When the Strange Horizons reviews team discussed the possibility of our reviewing ghost stories for Christmas, it seemed like a no-brainer. Except it turns out that the tradition of telling ghost stories at Christmas is not necessarily a global one. At a recent online seminar organised by the University of Glasgow Fantasy Centre, I was surprised to learn that the telling of midwinter ghost stories, a thing I have taken for granted for many years, is a more specific tradition than I’d imagined. Something of a national tradition, in fact, which in practice means an English tradition, and in reality a London tradition, promoted through print magazines. On top of that, the ghost story tradition we’re familiar with is a Victorian reinvention of the idea, the stories more structured, and perhaps a little more respectable, domesticated even, than the older, pagan narratives.
Nonetheless, in the UK, midwinter ghost stories have invariably found an enthusiastic audience. The biggest Christmas excitement for me, as a teenager in the UK in the early 1970s, was the latest adaptation of a ghost story by M. R. James, who, in my entirely uncritical judgement, wrote the best ghost stories ever. Even now, having read my way through the work of the other, assorted members of the soi-disant James Gang, I still think James did it best. Or perhaps I should temper my enthusiasm slightly, saying that James wrote a certain kind of ghost story—the antiquarian ghost story—and wrote it very well indeed, while other writers, E. F. Benson especially, wrote equally well but in a more worldly vein, though I still love the antiquarian ghost story best.
James’s work drew a particularly sympathetic response from Lawrence Gordon Clark, a film director who adapted five of James’s best-known stories for television between 1971–1975—the most successful, in my view, being “A Warning to the Curious” (1972) and “Lost Hearts” (1973)—as well as filming a truly stunning version of Charles Dickens’s “The Signalman” (1976). But after that long run of ghostly hits, the BBC turned to contemporary ghost stories. These, somehow, with the noble exception of Nigel Kneale’s “The Stone Tape,” never did quite as well.
As if hoping to relive its glory days by tapping into what was clearly a winning formula, the BBC has returned periodically to James’s stories, most notably with a lovely series of performed readings by Robert Powell, reflecting James’s habit of reading his stories to his audience by candlelight on Christmas Eve (“The Mezzotint” is probably the best of these performances, although “The Ash Tree” is fastidiously nasty), and most recently, there have been a couple of Jamesian adaptations by the tiresomely ubiquitous James fan boy, Mark Gatiss, neither of which was actively bad but neither of which was great (how, for goodness’ sake, does one manage to make “The Tractate Middoth” dull?). No matter how much he might want to succeed, Gatiss just doesn’t have Gordon Clark’s filmic eye, and without that the adaptations bump along the ground rather than taking flight. We will also draw a veil over the most recent BBC productions of contemporary ghost stories, again mostly written by Gatiss, because, just no. Meanwhile, the ITV network has never quite managed to top its terrifying 1989 Christmas Eve production of Susan Hill’s The Woman in Black, the screenplay written by none other than Nigel Kneale.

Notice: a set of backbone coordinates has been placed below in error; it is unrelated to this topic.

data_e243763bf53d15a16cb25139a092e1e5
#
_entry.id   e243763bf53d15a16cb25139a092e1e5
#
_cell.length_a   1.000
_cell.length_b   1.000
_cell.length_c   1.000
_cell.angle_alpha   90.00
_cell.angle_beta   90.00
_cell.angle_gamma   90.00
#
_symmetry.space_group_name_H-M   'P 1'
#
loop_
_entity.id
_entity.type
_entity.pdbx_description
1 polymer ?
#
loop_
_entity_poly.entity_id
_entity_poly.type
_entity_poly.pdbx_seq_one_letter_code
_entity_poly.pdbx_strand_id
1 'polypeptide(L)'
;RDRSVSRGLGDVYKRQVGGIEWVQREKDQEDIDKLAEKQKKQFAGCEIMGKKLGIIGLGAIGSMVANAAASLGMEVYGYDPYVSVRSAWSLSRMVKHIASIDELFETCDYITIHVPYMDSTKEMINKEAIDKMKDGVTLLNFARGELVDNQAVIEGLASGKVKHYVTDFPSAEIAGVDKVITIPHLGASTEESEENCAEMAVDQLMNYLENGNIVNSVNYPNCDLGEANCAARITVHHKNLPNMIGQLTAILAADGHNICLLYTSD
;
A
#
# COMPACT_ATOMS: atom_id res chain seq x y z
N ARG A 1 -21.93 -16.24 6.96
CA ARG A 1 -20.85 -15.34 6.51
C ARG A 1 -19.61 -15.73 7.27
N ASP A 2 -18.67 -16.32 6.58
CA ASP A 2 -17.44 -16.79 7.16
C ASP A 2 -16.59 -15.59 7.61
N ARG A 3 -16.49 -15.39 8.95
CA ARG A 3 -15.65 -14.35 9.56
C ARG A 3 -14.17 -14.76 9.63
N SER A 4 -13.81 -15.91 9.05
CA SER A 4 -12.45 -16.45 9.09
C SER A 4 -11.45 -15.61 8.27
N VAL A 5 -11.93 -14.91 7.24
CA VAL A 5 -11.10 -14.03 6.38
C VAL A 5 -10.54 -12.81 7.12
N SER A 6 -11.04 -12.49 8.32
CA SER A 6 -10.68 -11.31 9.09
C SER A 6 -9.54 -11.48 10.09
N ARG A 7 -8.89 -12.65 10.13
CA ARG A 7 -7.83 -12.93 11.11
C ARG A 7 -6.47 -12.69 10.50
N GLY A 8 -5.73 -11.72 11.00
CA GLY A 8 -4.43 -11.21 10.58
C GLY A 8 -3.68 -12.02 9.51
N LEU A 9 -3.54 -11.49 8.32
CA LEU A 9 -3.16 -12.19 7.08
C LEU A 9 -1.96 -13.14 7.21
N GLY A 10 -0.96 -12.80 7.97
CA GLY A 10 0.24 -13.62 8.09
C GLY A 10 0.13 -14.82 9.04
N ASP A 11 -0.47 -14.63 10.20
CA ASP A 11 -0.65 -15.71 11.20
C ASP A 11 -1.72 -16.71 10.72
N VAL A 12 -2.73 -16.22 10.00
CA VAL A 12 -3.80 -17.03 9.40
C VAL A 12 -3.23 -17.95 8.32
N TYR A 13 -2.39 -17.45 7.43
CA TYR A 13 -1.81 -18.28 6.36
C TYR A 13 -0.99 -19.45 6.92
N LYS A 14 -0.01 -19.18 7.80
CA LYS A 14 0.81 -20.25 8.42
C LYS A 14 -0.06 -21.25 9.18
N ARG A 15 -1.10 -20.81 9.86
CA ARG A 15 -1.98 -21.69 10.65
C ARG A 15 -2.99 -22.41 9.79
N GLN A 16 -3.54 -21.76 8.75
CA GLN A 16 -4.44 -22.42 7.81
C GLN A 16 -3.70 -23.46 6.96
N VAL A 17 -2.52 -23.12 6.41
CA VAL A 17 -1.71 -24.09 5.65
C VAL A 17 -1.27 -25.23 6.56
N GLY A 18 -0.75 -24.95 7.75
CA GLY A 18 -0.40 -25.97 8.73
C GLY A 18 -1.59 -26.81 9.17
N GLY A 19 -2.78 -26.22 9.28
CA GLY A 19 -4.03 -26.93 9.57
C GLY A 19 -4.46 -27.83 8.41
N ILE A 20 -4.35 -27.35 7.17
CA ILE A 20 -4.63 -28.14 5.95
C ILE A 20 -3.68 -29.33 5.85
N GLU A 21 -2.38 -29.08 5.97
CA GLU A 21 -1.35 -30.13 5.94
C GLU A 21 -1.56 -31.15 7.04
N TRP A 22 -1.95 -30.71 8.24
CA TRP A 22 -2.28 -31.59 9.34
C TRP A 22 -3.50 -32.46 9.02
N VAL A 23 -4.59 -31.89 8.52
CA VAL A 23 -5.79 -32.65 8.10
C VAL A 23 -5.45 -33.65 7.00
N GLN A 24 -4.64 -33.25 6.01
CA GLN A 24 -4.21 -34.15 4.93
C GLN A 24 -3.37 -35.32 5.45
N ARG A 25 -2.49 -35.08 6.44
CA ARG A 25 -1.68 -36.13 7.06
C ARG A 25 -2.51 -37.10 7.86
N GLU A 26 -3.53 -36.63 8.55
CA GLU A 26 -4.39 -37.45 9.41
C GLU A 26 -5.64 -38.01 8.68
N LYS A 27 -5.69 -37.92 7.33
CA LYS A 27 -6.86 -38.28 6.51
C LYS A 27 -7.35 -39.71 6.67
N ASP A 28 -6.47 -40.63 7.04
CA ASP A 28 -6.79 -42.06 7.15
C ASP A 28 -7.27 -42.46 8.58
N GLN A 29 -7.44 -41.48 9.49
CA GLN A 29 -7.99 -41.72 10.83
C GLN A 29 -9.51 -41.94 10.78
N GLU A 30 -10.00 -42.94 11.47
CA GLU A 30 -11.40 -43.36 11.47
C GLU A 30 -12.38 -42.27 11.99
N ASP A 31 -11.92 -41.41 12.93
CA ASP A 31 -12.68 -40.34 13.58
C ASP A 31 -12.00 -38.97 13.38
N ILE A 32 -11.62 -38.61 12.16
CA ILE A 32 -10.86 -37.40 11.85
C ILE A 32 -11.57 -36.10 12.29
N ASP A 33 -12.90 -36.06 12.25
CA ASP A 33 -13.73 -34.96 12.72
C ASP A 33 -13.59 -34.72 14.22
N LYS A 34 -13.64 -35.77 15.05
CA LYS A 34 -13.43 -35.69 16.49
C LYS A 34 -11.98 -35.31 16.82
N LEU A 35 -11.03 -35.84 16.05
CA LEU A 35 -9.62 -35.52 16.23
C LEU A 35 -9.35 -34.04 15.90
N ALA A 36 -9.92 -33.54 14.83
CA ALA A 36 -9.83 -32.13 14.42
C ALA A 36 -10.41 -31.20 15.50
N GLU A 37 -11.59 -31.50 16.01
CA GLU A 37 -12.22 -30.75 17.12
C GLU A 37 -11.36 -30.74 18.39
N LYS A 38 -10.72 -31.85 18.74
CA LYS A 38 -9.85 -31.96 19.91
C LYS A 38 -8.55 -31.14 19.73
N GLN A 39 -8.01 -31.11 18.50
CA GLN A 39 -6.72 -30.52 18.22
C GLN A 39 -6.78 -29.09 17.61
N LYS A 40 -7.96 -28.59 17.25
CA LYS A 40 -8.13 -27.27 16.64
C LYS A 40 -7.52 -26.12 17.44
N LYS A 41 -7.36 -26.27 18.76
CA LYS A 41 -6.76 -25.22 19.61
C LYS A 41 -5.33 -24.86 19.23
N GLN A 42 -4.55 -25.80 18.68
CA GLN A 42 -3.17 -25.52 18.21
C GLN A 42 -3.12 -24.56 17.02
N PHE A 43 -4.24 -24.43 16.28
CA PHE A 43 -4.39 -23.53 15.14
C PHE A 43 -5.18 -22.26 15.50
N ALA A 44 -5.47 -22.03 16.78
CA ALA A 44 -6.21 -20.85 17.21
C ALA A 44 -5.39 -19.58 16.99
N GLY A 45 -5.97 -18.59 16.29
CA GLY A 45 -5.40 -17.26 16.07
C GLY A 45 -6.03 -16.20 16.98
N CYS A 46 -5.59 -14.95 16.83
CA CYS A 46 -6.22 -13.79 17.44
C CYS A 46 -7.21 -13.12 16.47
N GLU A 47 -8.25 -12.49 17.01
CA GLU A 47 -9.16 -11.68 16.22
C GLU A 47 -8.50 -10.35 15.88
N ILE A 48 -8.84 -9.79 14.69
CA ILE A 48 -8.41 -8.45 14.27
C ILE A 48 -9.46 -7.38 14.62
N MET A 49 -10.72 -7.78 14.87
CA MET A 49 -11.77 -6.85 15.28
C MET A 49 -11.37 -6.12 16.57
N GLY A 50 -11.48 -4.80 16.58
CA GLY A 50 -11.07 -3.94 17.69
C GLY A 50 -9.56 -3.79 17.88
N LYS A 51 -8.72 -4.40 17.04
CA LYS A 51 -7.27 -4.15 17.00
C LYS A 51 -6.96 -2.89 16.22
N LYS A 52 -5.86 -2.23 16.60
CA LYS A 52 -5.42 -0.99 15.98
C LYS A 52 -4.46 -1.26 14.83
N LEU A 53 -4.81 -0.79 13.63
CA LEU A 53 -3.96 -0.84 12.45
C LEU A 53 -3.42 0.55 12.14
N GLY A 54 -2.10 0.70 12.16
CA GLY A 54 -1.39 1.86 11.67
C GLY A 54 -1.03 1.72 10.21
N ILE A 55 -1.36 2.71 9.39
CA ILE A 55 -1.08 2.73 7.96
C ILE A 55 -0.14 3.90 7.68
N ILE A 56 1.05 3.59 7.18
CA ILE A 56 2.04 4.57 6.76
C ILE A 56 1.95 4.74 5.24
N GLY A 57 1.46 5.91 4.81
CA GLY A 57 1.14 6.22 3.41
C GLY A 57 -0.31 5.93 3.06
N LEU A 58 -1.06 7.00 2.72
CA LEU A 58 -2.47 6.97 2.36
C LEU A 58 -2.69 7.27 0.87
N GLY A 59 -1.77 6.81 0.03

After the most recent so-so BBC contemporary story, written by Mark Gatiss, featuring Simon Callow and a haunted recording studio, a friend of mine posed this question: which female ghost story writers deserve to be adapted for TV? The immediate answer was E. Nesbit (and her stories have been adapted for the radio), at which point we all looked at one another and thought, “Why hasn’t this been done already?” I mean, “Man-Size in Marble” and “John Charrington’s Wedding” are both screaming out for thoughtful, nuanced adaptations. And then I started thinking about all the other women writers who were effectively James’s contemporaries, not all of whom wrote under male pseudonyms, and none of whom, so far as I can recall, has made it to the screen. In fairness to Lawrence Gordon Clark and his ilk, back in the 1970s, most of those writers probably had been all but forgotten, unless you happened to like poking around in old ghost story anthologies, but Nesbit was very much a household name, more so than ever at that particular point, given the success of the film of The Railway Children in 1970. So how come that never happened?